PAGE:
Nancy Pelosi Is Demanding Information From The Senate Before Sending Over Articles Of Impeachment

“What do you think is going to happen if these sit there for a month or two months? Trump will go crazy,” said Rep. Earl Blumenauer.

WASHINGTON — House Speaker Nancy Pelosi is refusing to send the articles of impeachment over to the Senate until she gets more information about how the trial will be run.

The House voted to impeach President Donald Trump for abuse of power and obstruction of Congress Wednesday, but Pelosi is not obligated to immediately send the articles of impeachment over to the Senate and she said Thursday she will not do so — nor will she appoint impeachment managers (House members who will serve as prosecutors) — until Senate Majority Leader Mitch McConnell clarifies what the trial will look like. This means the articles of impeachment could sit in limbo through the holiday break or even longer.

“The next thing for us will be when we see the process that is set forth in the Senate. Then we'll know the number of managers that we may have to go forward and who we would choose,” Pelosi said at her weekly press conference Thursday.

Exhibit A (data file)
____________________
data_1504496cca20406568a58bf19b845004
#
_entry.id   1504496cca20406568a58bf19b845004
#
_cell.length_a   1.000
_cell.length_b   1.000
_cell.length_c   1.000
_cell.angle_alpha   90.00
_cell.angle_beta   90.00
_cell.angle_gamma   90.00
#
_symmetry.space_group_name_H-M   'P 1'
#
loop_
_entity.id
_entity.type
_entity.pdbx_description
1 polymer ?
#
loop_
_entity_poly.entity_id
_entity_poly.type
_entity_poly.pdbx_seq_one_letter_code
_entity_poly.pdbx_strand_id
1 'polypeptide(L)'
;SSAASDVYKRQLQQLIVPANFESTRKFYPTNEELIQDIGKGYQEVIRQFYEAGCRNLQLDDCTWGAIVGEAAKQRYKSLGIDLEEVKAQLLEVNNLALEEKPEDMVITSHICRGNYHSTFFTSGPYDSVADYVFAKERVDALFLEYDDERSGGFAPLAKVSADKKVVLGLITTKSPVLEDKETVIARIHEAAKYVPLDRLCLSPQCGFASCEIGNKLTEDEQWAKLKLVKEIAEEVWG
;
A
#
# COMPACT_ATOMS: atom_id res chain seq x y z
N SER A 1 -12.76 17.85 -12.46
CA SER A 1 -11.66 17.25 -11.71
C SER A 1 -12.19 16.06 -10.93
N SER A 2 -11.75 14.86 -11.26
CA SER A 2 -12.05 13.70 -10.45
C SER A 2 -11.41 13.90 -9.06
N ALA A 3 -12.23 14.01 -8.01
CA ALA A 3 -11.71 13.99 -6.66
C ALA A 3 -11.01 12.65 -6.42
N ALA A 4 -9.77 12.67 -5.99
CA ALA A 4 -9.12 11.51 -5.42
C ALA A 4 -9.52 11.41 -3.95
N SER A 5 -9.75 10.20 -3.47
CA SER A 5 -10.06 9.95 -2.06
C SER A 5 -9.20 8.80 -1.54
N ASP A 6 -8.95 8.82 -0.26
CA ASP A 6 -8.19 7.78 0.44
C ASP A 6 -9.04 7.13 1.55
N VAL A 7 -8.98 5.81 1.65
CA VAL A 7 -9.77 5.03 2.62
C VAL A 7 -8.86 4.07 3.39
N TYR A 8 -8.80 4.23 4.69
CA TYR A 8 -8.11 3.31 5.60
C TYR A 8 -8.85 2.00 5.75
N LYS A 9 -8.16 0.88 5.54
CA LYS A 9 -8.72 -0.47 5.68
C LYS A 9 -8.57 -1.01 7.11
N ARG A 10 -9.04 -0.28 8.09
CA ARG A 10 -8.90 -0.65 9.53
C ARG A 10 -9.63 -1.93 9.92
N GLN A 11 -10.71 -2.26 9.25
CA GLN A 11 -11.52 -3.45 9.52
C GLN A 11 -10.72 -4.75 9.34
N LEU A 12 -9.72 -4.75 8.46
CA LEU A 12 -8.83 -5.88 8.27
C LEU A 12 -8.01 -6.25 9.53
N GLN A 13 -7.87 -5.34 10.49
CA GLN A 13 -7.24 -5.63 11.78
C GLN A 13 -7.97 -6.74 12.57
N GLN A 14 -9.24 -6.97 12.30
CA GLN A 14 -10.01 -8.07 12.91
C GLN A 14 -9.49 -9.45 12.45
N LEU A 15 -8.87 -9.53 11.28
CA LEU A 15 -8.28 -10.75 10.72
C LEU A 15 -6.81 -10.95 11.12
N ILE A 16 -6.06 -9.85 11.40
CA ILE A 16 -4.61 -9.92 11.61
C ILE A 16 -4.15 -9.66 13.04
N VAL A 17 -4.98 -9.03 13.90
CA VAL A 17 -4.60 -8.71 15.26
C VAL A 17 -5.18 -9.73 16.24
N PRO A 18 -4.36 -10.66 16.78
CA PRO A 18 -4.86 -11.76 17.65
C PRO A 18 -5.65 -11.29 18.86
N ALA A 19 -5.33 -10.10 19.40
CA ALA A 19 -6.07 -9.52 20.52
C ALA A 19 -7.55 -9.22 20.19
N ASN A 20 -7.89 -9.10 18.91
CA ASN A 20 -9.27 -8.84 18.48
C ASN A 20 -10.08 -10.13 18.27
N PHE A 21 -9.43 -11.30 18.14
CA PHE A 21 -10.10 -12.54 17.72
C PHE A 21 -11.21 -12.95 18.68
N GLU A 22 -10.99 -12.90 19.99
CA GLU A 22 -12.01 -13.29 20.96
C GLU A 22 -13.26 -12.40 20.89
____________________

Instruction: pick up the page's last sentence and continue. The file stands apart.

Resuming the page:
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It was a slight walk-back of comments the speaker made immediately following the vote late Wednesday night.

“We cannot name managers until we see what the process is on the Senate side,” she said Wednesday night. “So far we haven’t seen anything that looks fair to us. So hopefully it will be fair. And when we see what that is, we’ll send our managers.”

It’s not clear whether this is a temporary delay or if Pelosi is siding with some members of her caucus who want to hold back the articles indefinitely until they get assurances that the Senate will hold a fair trial that includes hearing from new witnesses.

Those pushing for holding on to the articles say the point isn’t so much about putting pressure on McConnell but putting pressure on Trump by withholding the acquittal he seeks.